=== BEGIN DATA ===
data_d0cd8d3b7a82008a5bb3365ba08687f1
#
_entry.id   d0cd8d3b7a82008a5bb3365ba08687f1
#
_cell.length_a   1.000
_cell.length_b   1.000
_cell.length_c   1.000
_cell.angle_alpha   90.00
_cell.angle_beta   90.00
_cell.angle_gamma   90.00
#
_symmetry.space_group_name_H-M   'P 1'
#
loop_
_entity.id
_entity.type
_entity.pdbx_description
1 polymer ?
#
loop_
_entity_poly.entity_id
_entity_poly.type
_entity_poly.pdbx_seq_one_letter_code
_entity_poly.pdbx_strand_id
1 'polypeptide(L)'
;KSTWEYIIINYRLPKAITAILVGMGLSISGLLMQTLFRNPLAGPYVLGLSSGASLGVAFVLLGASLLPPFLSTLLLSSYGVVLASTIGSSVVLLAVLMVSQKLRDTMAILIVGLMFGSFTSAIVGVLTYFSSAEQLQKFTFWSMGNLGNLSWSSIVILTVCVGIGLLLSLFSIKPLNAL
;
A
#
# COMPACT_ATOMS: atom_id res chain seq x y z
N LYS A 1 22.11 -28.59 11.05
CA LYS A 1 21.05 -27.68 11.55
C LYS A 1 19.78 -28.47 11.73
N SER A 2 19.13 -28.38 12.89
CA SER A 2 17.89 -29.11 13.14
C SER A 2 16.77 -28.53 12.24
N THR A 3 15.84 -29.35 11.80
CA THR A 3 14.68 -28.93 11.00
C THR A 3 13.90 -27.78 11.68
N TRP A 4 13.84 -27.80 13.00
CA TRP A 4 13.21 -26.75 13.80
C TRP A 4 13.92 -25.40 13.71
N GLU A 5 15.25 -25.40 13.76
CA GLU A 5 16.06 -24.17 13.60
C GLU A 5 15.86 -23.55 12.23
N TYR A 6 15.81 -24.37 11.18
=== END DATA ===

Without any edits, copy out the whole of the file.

data_d0cd8d3b7a82008a5bb3365ba08687f1
#
_entry.id   d0cd8d3b7a82008a5bb3365ba08687f1
#
_cell.length_a   1.000
_cell.length_b   1.000
_cell.length_c   1.000
_cell.angle_alpha   90.00
_cell.angle_beta   90.00
_cell.angle_gamma   90.00
#
_symmetry.space_group_name_H-M   'P 1'
#
loop_
_entity.id
_entity.type
_entity.pdbx_description
1 polymer ?
#
loop_
_entity_poly.entity_id
_entity_poly.type
_entity_poly.pdbx_seq_one_letter_code
_entity_poly.pdbx_strand_id
1 'polypeptide(L)'
;KSTWEYIIINYRLPKAITAILVGMGLSISGLLMQTLFRNPLAGPYVLGLSSGASLGVAFVLLGASLLPPFLSTLLLSSYGVVLASTIGSSVVLLAVLMVSQKLRDTMAILIVGLMFGSFTSAIVGVLTYFSSAEQLQKFTFWSMGNLGNLSWSSIVILTVCVGIGLLLSLFSIKPLNAL
;
A
#
# COMPACT_ATOMS: atom_id res chain seq x y z
N LYS A 1 22.11 -28.59 11.05
CA LYS A 1 21.05 -27.68 11.55
C LYS A 1 19.78 -28.47 11.73
N SER A 2 19.13 -28.38 12.89
CA SER A 2 17.89 -29.11 13.14
C SER A 2 16.77 -28.53 12.24
N THR A 3 15.84 -29.35 11.80
CA THR A 3 14.68 -28.93 11.00
C THR A 3 13.90 -27.78 11.68
N TRP A 4 13.84 -27.80 13.00
CA TRP A 4 13.21 -26.75 13.80
C TRP A 4 13.92 -25.40 13.71
N GLU A 5 15.25 -25.40 13.76
CA GLU A 5 16.06 -24.17 13.60
C GLU A 5 15.86 -23.55 12.23
N TYR A 6 15.81 -24.37 11.18